Huawei unveils new folding phone as it pushes ahead with 5G plans

Tech firm also revealed new laptops and tablets

The Mate Xs folding smartphone.   Photograph: Chris Ratcliffe/Bloomberg

The Mate Xs folding smartphone. Photograph: Chris Ratcliffe/Bloomberg

 

Technology company Huawei has unveiled its latest folding phone, the Mate Xs, and added to its 5G products, indicating the company is set to continue its focus on next generation technology.

The move comes despite an ongoing row with the US over the use of the Chinese company’s technology in 5G networks worldwide, with officials warning that it would jeopardise the US’s ability to share intelligence.

The launch, which was originally scheduled to take place at Mobile World Congress in Barcelona - cancelled due to fears over the spread of coronavirus - also saw Huawei add a next-generation router that supports 5G, and beef up its line of laptops and iPad Pro tablet competitors.

But the initial focus was on the Mate Xs, with its folding screen that transforms from a 6.6 inch phone to an 8 inch tablet. The design has been refined from the original Mate X, which was launched almost exactly a year ago but was only sold on the Chinese market. The new version of the phone, which will retail for €2,500, has an improved hinge and an updated quad camera system that includes a 40MP wide angle camera, a 16MP ultra-wide angle camera, an 8MP telephoto camera and a 3D Depth Sensing Camera. When folded, the phone also has a dual display mode that shows the subject of the photo exactly what the photographer is shooting.

Powered by Huawei’s Kirin 990 5G system on a chip (SoC), the phone also has a bespoke 5G antenna system.

“The HUAWEI Mate X was our first foray into the foldable category and it set the standard for the industry. The HUAWEI Mate Xs is raising the bar further with even more powerful connectivity and integrated user experiences” said Richard Yu, CEO of Huawei Consumer Business Group. “It’s the fastest 5G smartphone of its class.”

Huawei is facing opposition from the US on its plans for involvement in the rollout of 5G networks worldwide. The UK has already approved the use of Huawei’s technology in the 5G network, although it will not be used in core functions or critical national infrastructure. US representatives have already met Irish officials, telcos and business groups in Dublin to express their concerns.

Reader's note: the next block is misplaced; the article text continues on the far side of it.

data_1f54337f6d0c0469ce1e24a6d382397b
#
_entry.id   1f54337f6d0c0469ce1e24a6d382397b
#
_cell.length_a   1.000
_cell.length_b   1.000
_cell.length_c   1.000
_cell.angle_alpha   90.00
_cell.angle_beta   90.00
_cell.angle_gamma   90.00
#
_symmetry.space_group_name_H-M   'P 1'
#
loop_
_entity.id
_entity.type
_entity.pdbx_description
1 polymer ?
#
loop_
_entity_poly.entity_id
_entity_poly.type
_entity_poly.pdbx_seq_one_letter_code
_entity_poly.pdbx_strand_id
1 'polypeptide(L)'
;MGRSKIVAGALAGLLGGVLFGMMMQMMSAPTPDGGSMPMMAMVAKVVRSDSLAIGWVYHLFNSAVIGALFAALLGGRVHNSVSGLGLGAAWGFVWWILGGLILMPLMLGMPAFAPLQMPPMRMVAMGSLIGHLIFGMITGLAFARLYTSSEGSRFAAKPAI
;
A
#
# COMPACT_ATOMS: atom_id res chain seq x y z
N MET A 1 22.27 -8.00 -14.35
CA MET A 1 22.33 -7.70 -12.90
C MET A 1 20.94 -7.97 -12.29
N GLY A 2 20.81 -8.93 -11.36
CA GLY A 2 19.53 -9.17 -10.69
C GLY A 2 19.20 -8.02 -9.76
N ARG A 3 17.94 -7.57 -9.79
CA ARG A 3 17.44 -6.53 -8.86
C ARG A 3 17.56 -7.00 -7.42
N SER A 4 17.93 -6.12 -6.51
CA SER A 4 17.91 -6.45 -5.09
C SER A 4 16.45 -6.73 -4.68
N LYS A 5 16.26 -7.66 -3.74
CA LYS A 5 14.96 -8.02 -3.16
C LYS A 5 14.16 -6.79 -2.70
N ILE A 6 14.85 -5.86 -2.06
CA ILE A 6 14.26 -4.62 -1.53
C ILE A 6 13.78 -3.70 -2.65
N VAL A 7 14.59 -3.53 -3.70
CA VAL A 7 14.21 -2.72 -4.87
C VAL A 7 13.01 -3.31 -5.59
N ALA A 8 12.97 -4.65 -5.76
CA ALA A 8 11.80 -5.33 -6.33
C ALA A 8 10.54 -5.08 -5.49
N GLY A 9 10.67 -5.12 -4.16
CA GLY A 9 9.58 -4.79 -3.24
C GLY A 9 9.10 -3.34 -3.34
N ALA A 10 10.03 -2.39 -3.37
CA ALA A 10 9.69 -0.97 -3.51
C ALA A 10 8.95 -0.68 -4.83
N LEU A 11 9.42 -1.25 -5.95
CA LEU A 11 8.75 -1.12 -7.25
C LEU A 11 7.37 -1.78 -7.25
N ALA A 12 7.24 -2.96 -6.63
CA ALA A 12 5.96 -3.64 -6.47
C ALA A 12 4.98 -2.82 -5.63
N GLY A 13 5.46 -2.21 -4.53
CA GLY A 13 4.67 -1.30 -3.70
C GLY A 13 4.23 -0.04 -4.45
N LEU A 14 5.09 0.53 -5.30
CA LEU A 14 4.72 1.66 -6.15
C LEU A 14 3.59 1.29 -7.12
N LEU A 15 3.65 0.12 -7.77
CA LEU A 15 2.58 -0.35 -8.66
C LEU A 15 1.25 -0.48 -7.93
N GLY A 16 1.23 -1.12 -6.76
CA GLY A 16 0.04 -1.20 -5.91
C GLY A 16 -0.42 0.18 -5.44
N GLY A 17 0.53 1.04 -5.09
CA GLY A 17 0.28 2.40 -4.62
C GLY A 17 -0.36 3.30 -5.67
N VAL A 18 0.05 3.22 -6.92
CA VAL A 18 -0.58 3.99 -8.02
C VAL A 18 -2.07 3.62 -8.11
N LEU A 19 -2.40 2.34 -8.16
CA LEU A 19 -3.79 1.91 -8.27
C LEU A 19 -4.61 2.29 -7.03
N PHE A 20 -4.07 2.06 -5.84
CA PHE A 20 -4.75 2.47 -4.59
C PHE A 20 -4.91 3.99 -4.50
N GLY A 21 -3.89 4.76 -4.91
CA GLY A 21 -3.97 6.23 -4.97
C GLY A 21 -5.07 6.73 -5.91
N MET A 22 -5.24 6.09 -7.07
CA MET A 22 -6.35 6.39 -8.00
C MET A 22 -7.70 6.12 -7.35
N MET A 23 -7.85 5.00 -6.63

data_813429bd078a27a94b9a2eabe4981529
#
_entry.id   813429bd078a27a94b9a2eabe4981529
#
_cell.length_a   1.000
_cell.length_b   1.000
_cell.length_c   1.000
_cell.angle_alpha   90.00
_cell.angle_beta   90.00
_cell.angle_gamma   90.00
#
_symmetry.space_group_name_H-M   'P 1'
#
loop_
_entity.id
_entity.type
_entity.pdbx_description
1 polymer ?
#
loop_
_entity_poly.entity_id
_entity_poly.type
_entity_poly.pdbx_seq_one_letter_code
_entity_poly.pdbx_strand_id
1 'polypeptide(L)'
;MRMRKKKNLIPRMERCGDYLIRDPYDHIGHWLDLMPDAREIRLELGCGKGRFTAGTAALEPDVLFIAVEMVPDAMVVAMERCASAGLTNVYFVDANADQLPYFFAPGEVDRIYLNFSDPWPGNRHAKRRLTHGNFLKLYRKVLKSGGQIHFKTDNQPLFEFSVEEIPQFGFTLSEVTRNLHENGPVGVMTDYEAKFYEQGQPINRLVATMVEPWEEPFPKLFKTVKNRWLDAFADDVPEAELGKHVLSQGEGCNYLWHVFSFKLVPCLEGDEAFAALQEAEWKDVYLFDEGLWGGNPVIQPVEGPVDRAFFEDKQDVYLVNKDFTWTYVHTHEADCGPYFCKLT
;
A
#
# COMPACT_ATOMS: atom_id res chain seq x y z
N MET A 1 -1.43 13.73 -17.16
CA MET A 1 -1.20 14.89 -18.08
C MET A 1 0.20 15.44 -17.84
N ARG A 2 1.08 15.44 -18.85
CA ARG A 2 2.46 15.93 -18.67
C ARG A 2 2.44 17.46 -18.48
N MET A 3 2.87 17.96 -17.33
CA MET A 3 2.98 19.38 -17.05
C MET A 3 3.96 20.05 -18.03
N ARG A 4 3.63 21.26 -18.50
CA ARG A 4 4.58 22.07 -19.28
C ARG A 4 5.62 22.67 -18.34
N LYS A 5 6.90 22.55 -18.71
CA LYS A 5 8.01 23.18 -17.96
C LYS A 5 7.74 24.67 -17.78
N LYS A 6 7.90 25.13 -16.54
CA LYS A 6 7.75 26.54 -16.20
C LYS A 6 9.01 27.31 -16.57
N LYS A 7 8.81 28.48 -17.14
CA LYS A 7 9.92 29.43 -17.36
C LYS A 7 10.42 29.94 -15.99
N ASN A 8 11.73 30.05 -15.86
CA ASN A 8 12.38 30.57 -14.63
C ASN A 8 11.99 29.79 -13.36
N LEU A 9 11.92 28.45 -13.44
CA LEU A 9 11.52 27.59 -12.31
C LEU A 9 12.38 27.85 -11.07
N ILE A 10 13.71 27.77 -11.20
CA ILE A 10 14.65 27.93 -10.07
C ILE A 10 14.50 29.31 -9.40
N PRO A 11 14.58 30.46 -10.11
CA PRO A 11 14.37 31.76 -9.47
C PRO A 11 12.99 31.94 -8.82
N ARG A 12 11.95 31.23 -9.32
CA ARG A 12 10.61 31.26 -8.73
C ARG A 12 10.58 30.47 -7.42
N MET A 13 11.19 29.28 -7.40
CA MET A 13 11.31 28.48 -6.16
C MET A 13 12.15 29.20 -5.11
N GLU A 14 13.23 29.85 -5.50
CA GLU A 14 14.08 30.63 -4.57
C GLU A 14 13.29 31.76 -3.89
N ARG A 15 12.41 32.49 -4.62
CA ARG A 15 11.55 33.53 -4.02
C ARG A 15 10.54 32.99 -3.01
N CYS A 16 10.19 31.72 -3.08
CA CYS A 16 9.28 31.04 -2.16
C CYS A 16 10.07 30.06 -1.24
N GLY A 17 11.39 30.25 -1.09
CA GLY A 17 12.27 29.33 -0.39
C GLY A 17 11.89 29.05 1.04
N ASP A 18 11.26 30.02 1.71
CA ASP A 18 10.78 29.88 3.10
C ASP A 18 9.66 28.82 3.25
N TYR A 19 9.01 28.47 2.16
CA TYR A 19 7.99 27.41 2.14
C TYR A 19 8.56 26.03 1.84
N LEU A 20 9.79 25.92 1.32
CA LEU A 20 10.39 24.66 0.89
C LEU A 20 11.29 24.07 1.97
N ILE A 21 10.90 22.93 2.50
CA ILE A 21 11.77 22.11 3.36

The row between the US and China has led to a crackdown on US companies doing business with the mobile maker, jeopardising the company’s relationship with major partners such as Google. The Huawei Mate 30 was launched without Google services included, which effectively locks it out of the Google Play app store, and the Chinese company has been working towards building its own ecosystem and app store with some of the most popular apps targeted for inclusion.

At the event, Huawei also unveiled plans to develop its app ecosystem further, identifying 100 of the most popular apps that would be considered a priority for Huawei Mobile Services.

Huawei App Gallery is currently available in more than 170 countries and regions, and claims to have 400 million monthly active users.

“’Privacy, under your control’ has always been at the heart of our philosophy,” said Mr Yu. “We place privacy protection and cyber security as the top priorities of all our business operations and strictly implement them in all phases of our products. We also have the strictest privacy and cyber security solutions in Huawei AppGallery.”

The company was keen to emphasise its focus on privacy and security in the app store, perhaps in a repsponse of sorts to the US assertion that Huawei’s 5G technology is “untrustworthy”. The company has consistently denied allegations that its network equipment could be used by the Chinese government for spying purposes.